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10/12/2011
01:49 PM
Fritz Nelson
Fritz Nelson
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BlackBerry Service Outage Spells RIM Doom

A prolonged outage, just as the new iPhone 4S arrives--the timing could not be worse for RIM's leaders.

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Saying that Research In Motion is in trouble is an understatement, but as the BlackBerry service enters its third day of troublesome outages around the world--now including North America--it's difficult to see an upside.

That giant sucking sound coming from the Great White North? A colossal purging of every ounce of goodwill RIM has left.

As RIM buried its head in the sand during the past year, pretending that everything was just fine, it seemed to insist that the only thing that needed to change were the industry analysts, the media, and customers, presumably by spontaneously mistaking halcyon days for the future of mobility.

[ Want to make your Android phone or tablet into a smarter team player? See 10 Great Android Apps For Collaboration. ]

Yet there was one piece of good news: Enterprise IT, despite the stampede of end-users flooding the help desk with Android and iPhone requests, was reluctant to completely ditch BlackBerry as the primary enterprise mobile device.

The bad news: One of the pillars behind that choice was the BlackBerry service--the machine-like operation that, in tandem with BlackBerry Enterprise Server, provided centralized control of every device (down to the minute detail) and every message.

In fact, RIM could have made a good case to sell, spin off, or subjugate its device and mobile OS business and become the ultimate cloud-based provider of secure, managed mobile services. Apple, Google, Microsoft and a host of phone manufacturers would have been so thrilled to see RIM depart the mobile device business, that they might have bent over backwards to give RIM deep access to device management APIs. Carriers would have jumped at the chance to re-sell a RIM cloud offering.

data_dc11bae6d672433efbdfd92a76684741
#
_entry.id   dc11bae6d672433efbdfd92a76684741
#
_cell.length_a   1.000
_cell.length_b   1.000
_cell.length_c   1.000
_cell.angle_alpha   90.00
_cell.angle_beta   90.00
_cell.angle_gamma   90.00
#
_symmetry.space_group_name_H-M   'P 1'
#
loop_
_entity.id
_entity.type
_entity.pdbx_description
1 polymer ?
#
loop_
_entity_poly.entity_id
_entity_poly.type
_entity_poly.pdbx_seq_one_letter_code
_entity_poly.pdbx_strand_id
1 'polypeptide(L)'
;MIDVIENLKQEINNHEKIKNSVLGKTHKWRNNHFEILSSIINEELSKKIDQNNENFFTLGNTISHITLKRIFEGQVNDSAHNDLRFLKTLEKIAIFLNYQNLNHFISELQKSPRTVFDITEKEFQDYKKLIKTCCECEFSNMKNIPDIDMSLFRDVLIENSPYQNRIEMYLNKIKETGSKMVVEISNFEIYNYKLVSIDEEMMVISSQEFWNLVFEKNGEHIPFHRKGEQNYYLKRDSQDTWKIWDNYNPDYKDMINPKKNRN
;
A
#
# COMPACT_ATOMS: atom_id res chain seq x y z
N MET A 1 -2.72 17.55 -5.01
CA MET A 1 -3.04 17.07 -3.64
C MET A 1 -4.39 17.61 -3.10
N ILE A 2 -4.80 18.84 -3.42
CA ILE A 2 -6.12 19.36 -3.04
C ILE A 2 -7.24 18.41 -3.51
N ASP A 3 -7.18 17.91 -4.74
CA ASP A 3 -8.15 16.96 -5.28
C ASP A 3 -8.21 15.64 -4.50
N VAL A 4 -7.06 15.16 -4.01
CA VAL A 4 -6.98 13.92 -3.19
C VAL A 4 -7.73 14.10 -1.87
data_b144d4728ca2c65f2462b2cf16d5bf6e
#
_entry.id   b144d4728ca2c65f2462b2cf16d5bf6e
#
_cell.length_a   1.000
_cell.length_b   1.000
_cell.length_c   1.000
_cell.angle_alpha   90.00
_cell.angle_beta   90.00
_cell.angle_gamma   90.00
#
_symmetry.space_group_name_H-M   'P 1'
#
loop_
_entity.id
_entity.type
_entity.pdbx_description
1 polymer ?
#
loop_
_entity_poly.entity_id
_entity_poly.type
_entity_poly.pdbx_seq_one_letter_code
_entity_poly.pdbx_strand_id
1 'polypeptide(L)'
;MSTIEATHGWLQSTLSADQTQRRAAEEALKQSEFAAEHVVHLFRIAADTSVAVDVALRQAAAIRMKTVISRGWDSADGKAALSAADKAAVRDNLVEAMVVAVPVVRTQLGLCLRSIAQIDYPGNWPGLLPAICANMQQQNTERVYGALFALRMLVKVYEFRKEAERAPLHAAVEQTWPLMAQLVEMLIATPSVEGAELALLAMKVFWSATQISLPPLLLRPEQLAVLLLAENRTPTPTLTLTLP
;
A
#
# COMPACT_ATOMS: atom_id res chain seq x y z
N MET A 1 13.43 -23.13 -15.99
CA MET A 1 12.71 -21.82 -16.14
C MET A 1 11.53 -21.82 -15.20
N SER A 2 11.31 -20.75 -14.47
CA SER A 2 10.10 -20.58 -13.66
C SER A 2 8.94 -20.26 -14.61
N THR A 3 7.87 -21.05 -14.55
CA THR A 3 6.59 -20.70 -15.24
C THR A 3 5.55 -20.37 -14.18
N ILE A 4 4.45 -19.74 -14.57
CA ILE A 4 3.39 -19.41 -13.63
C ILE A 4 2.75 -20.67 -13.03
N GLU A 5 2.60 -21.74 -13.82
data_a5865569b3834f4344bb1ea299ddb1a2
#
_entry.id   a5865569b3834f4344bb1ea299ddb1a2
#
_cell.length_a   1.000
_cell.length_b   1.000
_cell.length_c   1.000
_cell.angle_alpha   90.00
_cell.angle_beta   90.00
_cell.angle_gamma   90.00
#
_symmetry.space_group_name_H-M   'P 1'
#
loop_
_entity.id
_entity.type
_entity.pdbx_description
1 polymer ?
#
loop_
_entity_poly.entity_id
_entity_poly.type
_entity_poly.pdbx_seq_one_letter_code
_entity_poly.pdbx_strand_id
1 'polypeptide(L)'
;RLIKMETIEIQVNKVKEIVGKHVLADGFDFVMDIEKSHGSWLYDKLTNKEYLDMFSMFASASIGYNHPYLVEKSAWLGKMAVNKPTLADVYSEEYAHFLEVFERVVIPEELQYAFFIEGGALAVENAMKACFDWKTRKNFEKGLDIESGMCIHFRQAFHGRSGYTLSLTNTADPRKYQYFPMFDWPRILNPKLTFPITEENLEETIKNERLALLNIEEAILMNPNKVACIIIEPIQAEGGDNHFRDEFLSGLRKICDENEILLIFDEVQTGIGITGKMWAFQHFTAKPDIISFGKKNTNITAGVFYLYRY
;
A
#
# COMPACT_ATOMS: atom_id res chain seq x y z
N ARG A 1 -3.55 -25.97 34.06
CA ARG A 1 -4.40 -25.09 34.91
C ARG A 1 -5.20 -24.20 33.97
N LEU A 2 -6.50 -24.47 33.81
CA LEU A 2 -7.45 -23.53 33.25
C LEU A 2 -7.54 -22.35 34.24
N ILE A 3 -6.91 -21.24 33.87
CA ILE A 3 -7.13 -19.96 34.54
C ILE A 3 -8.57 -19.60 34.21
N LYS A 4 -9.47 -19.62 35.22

To make matters worse, The Wall Street Journal openly speculated that as carriers begin offering service rebates to customers, those carriers may look to RIM for the same.

As InformationWeek's Eric Zeman wrote yesterday: "The issue is under investigation and appears to stem from a UK-based hub that RIM operates. The network operations center (NOC) in question controls traffic for the affected countries."

That failure seems to have caused a pile-up of messages, and that pile-up may be causing even more problems. RIM has yet to respond to direct requests for more information (InformationWeek sent its requests early Wednesday morning), but the company is posting updates on its web site--the latest simply acknowledging and apologizing for North American service delays, and pledging to resolve the issue quickly.

Let's review: RIM posts a 15 percent drop in second quarter revenue, following unmet expectations on BlackBerry Playbook and BlackBerry phone sales; investors continue to call for a restructuring, and the removal of co-CEOs Jim Balsillie and Mike Lazaridis (aka Fric and Frac).

In other words investors are unhappy, customers are unhappy, the tablet is suspect, and the phones have been uninspiring (save for the latest Bold and Torch refresh, which might be better termed "improvements" rather than inspiration.) Now the service, thought to be rock solid, is down.

As InformationWeek's Eric Zeman writes today: "The timing could not be worse for RIM. This week, Apple is released iOS 5 and the iPhone 4S, both of which can use its new BBM-like iMessage service. iMessage lets iOS 5 users avoid text messaging fees by using Apple's push systems. Additionally, Google and Samsung are expected to debut the newest version of Android in the coming weeks."

Even the sports personality Jim Rome tweeted this morning: "The week a new iPhone drops?! Slick, BB."

Here's the scariest part: mobile device management--another pillar in RIM's historical success--is one of the hottest mobile topics today, especially inside the enterprise. The options are dizzying.

BYTE's Serdar Yegulalp wrote on Tuesday about AT&T's new Toggle, a service that lets Android users toggle between personal and work mode. InformationWeek's Tom Claburn wrote about BizzTrust for Android, a project that partitions an Android device for the same basic purpose. InformationWeek's Mike Davis, an expert on mobile device management and security, proposed that most of this technology is moving to the cloud now.

Next week RIM holds its U.S. developer conference in San Francisco, where its co-CEOs will take the stage; Jim Balsillie is also slated to appear at Web 2.0 Summit right around the corner. Here's to a change of tone from the recalcitrance of the past year, a humble pledge to re-think everything, a new plan. It may still be too late.

Next year at this time, Fric and Frac may be chanting the immortal words spoken by Marlon Brando in On The Waterfront: "I coulda been a contender."

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MMZ000
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MMZ000,
User Rank: Apprentice
11/11/2011 | 1:36:22 AM
re: BlackBerry Service Outage Spells RIM Doom
RIM is low efficient company
ThePrisoner6
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ThePrisoner6,
User Rank: Apprentice
10/18/2011 | 5:18:04 PM
re: BlackBerry Service Outage Spells RIM Doom
Yes, it would appear that RIM's regional data centers only service specific regions, rather than acting as "steam valves" for other regions, duplicating services in the event of fail-over. RIM has also been reluctant to provide full disclosure on the event, leaving many to speculate.